Analysts say Web sites and other forums affiliated with the Jemaah Islamiah network now feature religious tracts that call into question a 1998 decree from bin Laden that Muslims must hit Western targets worldwide in defence of their faith.
The new trend, they say, follows a split within the movement into mainstream and pro-bombing factions that dates at least from the first Bali resort blast in 2002 and picked up speed through three subsequent suicide attacks.
But opinions are divided about how far-reaching any change may be.
JI's radical wing, led by fugitive Noordin Top, used the so-called bin Laden fatwa to justify the four bombings -- two in Bali and two in Jakarta. It also relied on al Qaeda for some initial financing, but how the relationship developed after that is in dispute.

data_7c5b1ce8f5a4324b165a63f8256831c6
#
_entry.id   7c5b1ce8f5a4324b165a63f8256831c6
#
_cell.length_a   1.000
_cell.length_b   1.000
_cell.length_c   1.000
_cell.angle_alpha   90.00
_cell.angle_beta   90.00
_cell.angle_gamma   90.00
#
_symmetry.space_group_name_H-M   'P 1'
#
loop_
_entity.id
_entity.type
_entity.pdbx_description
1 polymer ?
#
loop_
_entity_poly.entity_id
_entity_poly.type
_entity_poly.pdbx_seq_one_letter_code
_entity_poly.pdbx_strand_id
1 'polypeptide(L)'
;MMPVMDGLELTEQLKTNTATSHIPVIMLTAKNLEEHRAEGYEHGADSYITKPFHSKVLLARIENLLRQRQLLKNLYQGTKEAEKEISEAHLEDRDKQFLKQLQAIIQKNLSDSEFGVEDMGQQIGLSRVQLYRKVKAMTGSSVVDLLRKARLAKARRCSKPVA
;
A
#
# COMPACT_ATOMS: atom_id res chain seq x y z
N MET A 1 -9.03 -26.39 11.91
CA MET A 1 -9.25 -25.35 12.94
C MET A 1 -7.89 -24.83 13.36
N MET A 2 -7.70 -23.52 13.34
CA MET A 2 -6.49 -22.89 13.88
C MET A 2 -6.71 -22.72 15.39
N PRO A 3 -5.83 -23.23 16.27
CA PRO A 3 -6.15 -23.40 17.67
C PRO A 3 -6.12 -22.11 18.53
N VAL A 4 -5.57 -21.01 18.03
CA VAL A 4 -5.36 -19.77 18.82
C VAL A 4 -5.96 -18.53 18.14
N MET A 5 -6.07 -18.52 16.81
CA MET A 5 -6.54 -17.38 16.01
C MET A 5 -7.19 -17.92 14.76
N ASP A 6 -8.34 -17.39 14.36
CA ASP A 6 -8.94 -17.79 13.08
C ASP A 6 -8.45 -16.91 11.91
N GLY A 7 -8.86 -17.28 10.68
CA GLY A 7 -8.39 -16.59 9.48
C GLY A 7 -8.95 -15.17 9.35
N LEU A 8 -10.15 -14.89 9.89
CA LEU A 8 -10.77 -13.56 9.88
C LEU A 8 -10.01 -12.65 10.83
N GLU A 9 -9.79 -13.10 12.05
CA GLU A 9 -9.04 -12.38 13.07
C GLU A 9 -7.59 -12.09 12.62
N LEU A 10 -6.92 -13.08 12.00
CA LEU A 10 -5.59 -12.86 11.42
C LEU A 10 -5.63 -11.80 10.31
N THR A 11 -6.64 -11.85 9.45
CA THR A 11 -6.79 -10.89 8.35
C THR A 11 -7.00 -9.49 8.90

A total of 253 people were killed in the blasts and hundreds more were hurt.
''It is my view that JI has split and that the evidence for that is mounting,'' Greg Fealy, of the Australian National University, said by telephone from Canberra.
Now, said Fealy, the network's clerics were trying to isolate the bombers by undercutting support for violent attacks.
''The ulama within JI wants to reimpose a classical understanding of Islamic law. The divergence of views on the (bin Laden) fatwa is greater than it was,'' he said.
Zachary Abuza, a U.S. expert on Southeast Asia, is more cautious about any change in the secretive organisation. ''This is what they say in public. But what are they saying in private?'' he said by telephone from Boston.
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